I also knew that Barth and Bultmann, in their own distinctive ways, were developing a theology which would counter the damaging effects of historical criticism. Not so much the discoveries, as the assumptions of h.c.

For Barth it was a bible through which God spoke to all mankind at all times, with revelation being just as valid a means of knowledge about God (more valid even), as historically acquired information. Revelation stood above the immediate historic contingencies of the text. This was a very necessary counter argument to the arguments of historical criticism - which were making academic research the only way in which knowledge of God can be obtained.

Bultmann offered a way forward in which the text pointed to existential realities - nothing could be known about the historical Jesus. What mattered was encountering Jesus as an existential reality in the present.

Albert Schweitzer, on the other hand, offered a yet different approach. History could tell us something about the historical Jesus; but the historical Jesus was not, for him, the Jesus of traditional faith.

My understanding is that many of the assumptions of 19th century historical criticism were eroded by archaeological discoveries in the 20th century, not least by the Qumran discoveries. The archaeological evidence for the existence of the pool of Bethesda, which included the five colonnades, dealt a blow to those who said it was a fabrication (because it had never previously been discovered), and that therefore John’s gospel as whole was historically unreliable.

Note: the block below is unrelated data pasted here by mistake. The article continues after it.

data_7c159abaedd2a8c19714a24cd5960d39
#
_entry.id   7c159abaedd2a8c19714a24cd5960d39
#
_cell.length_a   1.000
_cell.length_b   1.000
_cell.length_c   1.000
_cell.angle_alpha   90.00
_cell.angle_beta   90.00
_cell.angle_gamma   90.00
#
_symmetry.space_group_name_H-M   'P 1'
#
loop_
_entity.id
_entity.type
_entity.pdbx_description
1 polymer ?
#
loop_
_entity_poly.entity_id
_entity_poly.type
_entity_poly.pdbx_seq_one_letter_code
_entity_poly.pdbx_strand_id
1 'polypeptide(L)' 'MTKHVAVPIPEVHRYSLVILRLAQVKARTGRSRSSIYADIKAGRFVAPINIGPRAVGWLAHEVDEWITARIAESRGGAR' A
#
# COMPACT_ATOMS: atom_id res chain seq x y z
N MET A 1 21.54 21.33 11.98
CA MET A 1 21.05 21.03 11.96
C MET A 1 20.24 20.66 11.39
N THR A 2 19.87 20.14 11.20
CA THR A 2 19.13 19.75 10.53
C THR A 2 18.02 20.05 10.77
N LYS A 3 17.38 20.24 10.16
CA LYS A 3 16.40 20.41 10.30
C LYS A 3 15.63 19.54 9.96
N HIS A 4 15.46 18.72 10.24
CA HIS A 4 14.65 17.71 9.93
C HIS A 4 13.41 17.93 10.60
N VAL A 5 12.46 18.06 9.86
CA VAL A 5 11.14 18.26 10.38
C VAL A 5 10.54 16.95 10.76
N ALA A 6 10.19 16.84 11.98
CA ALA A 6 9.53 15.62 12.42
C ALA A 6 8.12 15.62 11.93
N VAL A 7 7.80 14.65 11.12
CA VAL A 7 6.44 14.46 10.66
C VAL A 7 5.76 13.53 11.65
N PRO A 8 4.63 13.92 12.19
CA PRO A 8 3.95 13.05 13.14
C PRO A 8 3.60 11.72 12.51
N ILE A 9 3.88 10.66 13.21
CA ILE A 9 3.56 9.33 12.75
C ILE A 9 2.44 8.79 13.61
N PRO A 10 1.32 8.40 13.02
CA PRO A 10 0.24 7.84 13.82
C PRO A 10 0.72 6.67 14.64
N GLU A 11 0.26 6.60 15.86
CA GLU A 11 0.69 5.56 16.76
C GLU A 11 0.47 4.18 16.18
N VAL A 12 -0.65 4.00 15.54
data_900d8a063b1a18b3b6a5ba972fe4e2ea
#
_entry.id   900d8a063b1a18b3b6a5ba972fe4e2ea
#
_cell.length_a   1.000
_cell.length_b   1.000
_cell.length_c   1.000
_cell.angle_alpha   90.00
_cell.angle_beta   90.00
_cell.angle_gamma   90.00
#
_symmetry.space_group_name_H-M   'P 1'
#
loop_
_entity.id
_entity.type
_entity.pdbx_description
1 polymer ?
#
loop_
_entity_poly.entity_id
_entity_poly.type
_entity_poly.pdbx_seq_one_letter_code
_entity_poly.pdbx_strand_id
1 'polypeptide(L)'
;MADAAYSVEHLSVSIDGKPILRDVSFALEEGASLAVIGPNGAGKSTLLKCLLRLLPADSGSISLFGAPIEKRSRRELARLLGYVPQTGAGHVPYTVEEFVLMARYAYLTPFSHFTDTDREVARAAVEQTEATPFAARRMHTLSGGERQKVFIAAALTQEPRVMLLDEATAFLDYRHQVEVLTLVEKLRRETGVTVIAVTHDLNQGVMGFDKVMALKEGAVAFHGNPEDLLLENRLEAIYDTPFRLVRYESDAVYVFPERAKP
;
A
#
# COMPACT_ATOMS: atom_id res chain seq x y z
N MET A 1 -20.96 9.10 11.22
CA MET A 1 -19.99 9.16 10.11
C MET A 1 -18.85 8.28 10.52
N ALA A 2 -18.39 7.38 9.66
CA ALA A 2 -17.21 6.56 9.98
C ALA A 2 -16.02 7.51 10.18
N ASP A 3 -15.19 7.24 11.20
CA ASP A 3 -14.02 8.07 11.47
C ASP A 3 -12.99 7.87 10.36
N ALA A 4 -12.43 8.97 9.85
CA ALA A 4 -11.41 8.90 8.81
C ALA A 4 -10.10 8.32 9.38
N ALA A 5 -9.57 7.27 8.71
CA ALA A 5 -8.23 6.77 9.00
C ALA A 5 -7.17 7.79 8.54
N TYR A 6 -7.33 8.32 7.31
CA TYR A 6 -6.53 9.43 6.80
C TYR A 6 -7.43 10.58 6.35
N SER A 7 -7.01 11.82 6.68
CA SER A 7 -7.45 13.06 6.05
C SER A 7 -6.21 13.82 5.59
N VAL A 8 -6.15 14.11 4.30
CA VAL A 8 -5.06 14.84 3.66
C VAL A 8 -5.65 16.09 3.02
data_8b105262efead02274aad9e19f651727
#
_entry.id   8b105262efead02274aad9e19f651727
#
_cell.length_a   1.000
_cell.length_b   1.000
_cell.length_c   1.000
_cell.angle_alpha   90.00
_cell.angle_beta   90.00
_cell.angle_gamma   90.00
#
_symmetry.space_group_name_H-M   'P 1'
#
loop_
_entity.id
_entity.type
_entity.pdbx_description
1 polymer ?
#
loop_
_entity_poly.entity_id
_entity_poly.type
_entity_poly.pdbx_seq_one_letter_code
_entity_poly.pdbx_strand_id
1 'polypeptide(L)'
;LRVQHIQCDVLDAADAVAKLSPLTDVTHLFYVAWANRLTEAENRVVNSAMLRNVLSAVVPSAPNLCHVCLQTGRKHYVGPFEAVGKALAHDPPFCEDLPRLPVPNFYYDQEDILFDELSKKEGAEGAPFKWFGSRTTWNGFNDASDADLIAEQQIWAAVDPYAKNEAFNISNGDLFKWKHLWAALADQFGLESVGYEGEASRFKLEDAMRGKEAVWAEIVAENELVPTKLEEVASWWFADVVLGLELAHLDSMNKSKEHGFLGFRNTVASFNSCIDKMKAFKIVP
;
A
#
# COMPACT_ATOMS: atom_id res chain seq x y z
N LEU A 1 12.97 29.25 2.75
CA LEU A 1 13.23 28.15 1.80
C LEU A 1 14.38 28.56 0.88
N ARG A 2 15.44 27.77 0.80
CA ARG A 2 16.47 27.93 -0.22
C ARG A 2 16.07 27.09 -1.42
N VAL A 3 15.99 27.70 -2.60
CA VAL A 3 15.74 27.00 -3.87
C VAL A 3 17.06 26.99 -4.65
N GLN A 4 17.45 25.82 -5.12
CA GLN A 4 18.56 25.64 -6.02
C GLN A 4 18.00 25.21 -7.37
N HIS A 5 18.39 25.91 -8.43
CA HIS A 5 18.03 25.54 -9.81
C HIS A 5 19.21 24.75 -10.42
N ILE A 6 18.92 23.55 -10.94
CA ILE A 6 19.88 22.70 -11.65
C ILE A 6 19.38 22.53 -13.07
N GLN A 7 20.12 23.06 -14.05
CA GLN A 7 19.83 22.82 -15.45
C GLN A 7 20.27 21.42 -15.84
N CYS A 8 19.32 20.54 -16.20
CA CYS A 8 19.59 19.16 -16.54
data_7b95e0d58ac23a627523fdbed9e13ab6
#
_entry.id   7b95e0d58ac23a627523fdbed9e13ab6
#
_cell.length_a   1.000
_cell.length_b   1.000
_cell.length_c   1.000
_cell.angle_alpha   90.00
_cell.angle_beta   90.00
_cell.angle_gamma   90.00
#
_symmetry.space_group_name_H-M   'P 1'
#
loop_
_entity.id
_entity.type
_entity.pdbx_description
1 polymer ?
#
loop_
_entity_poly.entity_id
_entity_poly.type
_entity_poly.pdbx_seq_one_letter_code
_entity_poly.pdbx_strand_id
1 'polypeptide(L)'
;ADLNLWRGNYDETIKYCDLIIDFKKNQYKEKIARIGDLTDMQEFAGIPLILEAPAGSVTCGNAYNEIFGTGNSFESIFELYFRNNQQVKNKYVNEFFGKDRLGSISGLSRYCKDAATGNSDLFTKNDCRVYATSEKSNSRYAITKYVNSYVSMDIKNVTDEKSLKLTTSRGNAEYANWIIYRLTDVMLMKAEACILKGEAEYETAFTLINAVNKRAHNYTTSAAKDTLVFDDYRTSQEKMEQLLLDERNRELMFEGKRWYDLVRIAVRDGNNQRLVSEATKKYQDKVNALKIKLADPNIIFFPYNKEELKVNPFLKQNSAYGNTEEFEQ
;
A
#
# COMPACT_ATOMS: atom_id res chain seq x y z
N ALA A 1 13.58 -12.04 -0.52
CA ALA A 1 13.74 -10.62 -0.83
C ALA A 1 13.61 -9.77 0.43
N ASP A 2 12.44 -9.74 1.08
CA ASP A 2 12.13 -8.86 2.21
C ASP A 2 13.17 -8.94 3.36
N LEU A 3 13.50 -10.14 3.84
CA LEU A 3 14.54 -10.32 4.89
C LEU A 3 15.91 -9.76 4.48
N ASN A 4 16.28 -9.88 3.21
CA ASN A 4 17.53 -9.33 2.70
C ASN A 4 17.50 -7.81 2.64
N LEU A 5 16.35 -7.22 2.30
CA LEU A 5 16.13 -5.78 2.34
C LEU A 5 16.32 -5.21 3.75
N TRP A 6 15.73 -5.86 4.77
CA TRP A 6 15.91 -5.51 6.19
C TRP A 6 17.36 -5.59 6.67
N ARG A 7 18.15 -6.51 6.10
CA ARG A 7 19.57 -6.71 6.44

There is little doubt in my mind that archaeology was moving in the direction of supporting the reliability of biblical texts throughout much of the 20th century. F.F. Bruce may have been an evangelical Christian,  but his writings on the subject were respected across the theological spectrum - and still are.

So all I can say is that historical criticism describes particularly a 19th century movement, though having its roots in the preceding century, that it was highly damaging to confidence in the reliability of the biblical texts as they had been understood, but that this movement was countered first by the neo-evangelicals (Barth and Bultmann especially), and by 20th century archaeological progress - which came on the back of the opening up of the Middle East, and Palestine in particular, after the First World War.